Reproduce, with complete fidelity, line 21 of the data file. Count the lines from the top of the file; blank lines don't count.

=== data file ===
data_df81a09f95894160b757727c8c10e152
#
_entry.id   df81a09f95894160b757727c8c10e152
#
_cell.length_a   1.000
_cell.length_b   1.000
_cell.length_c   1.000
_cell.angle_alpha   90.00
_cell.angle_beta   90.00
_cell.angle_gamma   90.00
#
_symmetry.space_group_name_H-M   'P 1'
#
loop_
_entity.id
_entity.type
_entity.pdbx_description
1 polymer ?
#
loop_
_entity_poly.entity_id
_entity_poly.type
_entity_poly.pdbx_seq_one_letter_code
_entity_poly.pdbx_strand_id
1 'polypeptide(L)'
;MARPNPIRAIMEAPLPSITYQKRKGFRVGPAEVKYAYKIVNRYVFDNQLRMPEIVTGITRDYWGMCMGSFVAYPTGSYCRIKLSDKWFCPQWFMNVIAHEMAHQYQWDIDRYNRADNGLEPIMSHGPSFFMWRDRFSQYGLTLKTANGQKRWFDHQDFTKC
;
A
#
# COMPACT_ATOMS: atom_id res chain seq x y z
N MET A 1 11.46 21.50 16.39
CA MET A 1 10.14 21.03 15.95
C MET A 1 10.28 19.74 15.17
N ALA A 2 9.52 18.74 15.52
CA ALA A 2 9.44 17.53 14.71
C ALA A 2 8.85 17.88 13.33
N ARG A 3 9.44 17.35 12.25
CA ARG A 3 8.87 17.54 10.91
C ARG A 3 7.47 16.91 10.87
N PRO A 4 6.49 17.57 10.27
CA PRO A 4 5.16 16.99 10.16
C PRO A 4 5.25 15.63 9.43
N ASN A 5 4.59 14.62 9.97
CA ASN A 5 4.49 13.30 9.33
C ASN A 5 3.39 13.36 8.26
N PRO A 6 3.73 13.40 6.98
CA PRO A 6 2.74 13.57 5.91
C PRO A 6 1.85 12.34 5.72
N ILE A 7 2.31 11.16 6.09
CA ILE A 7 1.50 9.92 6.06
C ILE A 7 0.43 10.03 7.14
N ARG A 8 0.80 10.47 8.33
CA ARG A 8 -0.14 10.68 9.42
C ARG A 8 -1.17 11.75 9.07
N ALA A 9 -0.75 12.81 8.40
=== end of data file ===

_entity_poly.entity_id